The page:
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From the papers by Barahona and Istrail I understand that a combinatorial approach is followed to prove the NP-completeness of non-planar Ising models. Basic idea is non-planarity here. On the other hand, we have polynomial time algorithms for calculating eigenvalues for matrices. This confuses me. Should not be solving an Ising model be equivalent to calculating the eigenvalue of the Hamiltonian matrix of that model? In that case why is it NP-complete? Is coming up with such a Hamiltonian matrix at the first hand is NP-complete? If it is so, it makes the whole project (coming up with such Hamiltonian and solving it) NP-complete.

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The algorithm for matrix diagonalization is polynomial in the size of your Hilbert space. That Hilbert space, however, grows exponentially with the number of lattice sites you consider. –  Lagerbaer May 16 '13 at 16:28
    
@Lagerbaer, the Hilbert space is relevant when we try to write the Hamiltonian. So, should I assume that writing the Hamiltonian matrix, not solving it, is NP-complete? –  Omar Shehab May 16 '13 at 18:05
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If you actually want to write out the Hamiltonian in full, that problem is even beyond NP-complete, because writing it down requires exponential amount of space. –  Lagerbaer May 16 '13 at 18:21
    
@Lagerbaer, Now I am even more confused. What is exactly NP-complete here? –  Omar Shehab May 16 '13 at 18:43
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Given the Hamiltonian for the particular Ising model it is NP-hard to find the ground state. The Hamiltonian doesn't have to be in matrix format, which is pretty wasteful. It can be in a simple form like $H = \sum_{i,j} S_i S_j$ or something to that extend. –  Lagerbaer May 16 '13 at 19:09
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Okay, my comments are getting too much, so I will answer.

If I understand your question correctly it says this:

  • Papers show that the non-planar Ising model (finding its ground state) is NP complete
  • On the other hand, finding the eigenvalues of a matrix is polynomial.
  • So how do these points reconcile?

The important point here is in the size of the input. If you want to use the matrix diagonalization as a subroutine for your solution to the Ising model, you have to feed it a matrix. The matrix is a square matrix of some size $M \times M$ where $M$ depends exponentially on the number of lattice sites. Suppose we have ising spins that can be either up or down. Then for $N$ lattice sites the Hilbert space has size $M = 2^N$.

This means that your naive algorithm for solving the Ising model on a lattice with $N$ sites will be polynomial in terms of $M$ but therefore exponential in $N$.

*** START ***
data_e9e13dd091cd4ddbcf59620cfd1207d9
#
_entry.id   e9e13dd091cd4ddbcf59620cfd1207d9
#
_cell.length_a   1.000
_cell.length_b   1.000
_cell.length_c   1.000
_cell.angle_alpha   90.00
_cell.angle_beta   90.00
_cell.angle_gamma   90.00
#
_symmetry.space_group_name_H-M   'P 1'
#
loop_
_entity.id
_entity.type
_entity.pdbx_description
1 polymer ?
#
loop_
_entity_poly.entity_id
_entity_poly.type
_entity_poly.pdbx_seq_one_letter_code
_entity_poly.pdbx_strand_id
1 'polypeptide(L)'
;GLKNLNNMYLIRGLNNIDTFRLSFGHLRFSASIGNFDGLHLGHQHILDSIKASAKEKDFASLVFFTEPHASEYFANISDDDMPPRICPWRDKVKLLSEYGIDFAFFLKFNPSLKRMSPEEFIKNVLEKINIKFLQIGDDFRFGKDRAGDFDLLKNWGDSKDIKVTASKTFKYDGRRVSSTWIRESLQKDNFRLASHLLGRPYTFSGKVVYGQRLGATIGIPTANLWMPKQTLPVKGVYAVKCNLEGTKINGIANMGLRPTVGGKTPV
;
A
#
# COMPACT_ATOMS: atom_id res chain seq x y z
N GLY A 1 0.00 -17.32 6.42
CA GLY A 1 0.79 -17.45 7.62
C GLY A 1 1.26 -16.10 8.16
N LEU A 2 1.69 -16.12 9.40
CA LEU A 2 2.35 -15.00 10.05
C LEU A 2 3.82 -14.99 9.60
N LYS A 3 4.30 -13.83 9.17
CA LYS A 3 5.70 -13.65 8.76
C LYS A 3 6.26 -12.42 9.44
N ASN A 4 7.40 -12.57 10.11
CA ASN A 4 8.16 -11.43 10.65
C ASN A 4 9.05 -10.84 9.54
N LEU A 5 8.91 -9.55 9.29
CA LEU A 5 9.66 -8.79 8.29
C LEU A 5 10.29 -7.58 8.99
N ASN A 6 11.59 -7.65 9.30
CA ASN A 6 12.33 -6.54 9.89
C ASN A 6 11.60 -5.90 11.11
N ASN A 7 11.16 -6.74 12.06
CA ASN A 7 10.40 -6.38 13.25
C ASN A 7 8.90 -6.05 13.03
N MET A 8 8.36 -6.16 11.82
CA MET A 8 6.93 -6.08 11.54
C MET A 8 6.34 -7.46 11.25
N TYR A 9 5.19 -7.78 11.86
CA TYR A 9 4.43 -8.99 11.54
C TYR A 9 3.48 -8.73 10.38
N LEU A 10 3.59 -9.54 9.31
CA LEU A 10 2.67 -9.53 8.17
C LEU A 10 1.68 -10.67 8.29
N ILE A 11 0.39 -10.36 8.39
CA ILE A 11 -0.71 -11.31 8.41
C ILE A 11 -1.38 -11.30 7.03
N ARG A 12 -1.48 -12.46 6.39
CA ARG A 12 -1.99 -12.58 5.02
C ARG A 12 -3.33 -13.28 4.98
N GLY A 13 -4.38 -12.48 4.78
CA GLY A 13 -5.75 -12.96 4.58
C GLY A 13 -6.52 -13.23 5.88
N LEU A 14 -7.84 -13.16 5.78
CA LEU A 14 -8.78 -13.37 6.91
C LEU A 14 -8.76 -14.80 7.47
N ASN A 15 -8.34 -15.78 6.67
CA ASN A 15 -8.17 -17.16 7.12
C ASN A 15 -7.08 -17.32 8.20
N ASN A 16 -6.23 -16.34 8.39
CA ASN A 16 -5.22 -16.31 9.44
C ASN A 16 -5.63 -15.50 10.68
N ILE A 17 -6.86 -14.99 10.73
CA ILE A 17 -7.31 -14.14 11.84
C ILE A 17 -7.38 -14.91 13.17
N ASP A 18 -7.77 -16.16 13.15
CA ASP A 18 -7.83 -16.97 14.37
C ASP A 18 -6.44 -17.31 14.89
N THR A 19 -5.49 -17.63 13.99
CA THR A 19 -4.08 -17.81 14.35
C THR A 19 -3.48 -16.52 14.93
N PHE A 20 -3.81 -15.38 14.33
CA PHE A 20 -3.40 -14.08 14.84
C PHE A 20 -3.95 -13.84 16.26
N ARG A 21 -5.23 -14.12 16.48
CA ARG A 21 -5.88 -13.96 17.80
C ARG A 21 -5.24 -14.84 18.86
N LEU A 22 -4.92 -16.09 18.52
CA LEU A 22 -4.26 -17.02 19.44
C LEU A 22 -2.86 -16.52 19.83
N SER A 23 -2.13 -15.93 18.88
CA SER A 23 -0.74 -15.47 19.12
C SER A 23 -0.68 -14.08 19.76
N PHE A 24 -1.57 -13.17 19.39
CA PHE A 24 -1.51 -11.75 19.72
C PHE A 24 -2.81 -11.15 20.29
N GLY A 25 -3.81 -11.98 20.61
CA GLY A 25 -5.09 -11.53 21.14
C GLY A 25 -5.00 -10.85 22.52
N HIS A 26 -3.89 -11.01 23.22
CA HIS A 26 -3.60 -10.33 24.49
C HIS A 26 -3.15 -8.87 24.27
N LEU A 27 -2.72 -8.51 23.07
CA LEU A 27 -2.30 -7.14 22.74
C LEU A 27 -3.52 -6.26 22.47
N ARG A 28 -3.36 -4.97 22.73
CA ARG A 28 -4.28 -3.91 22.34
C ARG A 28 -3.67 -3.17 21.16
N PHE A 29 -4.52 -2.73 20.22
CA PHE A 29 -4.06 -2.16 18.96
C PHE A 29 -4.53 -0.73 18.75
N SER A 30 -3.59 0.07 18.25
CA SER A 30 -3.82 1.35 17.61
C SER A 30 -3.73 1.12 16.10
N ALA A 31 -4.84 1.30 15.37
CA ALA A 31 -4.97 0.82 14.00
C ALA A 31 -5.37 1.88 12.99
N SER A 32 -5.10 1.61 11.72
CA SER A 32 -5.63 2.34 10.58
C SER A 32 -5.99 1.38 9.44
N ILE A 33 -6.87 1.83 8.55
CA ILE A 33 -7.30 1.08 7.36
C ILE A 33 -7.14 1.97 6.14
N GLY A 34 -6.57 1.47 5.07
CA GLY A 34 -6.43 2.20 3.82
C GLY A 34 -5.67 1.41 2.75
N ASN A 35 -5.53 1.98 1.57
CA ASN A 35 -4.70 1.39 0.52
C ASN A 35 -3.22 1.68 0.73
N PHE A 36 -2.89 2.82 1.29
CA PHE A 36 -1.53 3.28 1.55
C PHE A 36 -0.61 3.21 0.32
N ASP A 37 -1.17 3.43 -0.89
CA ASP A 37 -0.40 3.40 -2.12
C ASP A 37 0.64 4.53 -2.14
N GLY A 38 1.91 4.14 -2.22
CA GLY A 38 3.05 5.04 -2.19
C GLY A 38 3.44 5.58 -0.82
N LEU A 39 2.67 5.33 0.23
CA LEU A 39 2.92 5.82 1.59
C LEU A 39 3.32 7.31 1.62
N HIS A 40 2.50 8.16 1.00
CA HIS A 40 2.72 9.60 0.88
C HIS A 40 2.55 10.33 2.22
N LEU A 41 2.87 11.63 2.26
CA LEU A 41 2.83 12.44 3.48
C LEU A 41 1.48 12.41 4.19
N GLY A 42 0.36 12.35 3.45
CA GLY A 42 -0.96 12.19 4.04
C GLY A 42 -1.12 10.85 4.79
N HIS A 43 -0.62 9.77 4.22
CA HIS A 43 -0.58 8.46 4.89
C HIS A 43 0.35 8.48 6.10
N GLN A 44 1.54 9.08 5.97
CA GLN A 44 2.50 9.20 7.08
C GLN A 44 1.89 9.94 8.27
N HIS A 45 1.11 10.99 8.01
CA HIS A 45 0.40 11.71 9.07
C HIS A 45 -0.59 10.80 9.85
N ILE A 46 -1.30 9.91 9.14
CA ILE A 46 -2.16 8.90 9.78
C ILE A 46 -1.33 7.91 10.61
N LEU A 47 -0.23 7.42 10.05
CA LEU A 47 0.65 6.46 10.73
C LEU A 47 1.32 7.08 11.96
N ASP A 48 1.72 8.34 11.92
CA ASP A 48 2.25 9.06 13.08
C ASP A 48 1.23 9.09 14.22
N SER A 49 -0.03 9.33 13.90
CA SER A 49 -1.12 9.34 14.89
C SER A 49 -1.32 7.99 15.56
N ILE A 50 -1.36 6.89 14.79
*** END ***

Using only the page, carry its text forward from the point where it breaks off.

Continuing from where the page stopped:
And what do I mean by a Hamiltonian that's not in matrix form? Well, take the Ising Hamiltonian $$H = -\sum_{\langle i,j \rangle} J_{ij} \sigma_i \sigma_j$$

First, since we're talking about Ising spins, the $\sigma$ are not the Pauli matrices! If you used the pauli matrices we'd be dealing with the Heisenberg model. But even then, it wouldn't be in "matrix form". By matrix form, I mean: Pick a basis for the full Hilbert space, then write down a matrix for $H$ in that Hilbert space. This matrix will be exponentially big, as I've explained above.

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Which part of this argument breaks down for $d \neq 3$? I was under the impression that the Ising model is NP-complete only for $d=3$. –  Siva May 16 '13 at 23:00
    
@Lagerbaer, I think I know what went wrong with my understanding. I was trained as a computer scientist and doing my PhD in quantum computation. I learnt about Ising models from papers on adiabatic quantum computation (not by studying condensed matter physics). Papers like this (www-users.math.umd.edu/~mohara/mainthesis.pdf.gz), obviously not wrong but too simplified for me, generally express the Ising Hamiltonians in terms of Pauli spin matrices. So, I was brain washed with a limited understanding. –  Omar Shehab May 16 '13 at 23:03
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@OmarShehab, that confuses me since for $d \geq 4$, mean field theory is "good enough" if I understand correctly. But that's probably in the thermodynamic limit and I guess finite N would still be a pain to solve exactly. :-? –  Siva May 16 '13 at 23:08
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Well, just because a Hilbert space is very large doesn't mean the ground state is necessarily hard to compute. The harmonic oscillator, for example, has an infinitely large Hilbert space but the ground state is very easy to obtain. This expresses the fact that while we all know that brute force methods don't work on NP problems, there might be "clever" algorithms that are faster, we just haven't found them. –  Lagerbaer May 16 '13 at 23:12
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In reply to the question why it breaks down at, for example, $d = 2$ would be that the Ising model in 1 and 2 dimensions has an exact solution that we already know: nyu.edu/classes/tuckerman/stat.mech/lectures/lecture_26/… –  Lagerbaer May 16 '13 at 23:13
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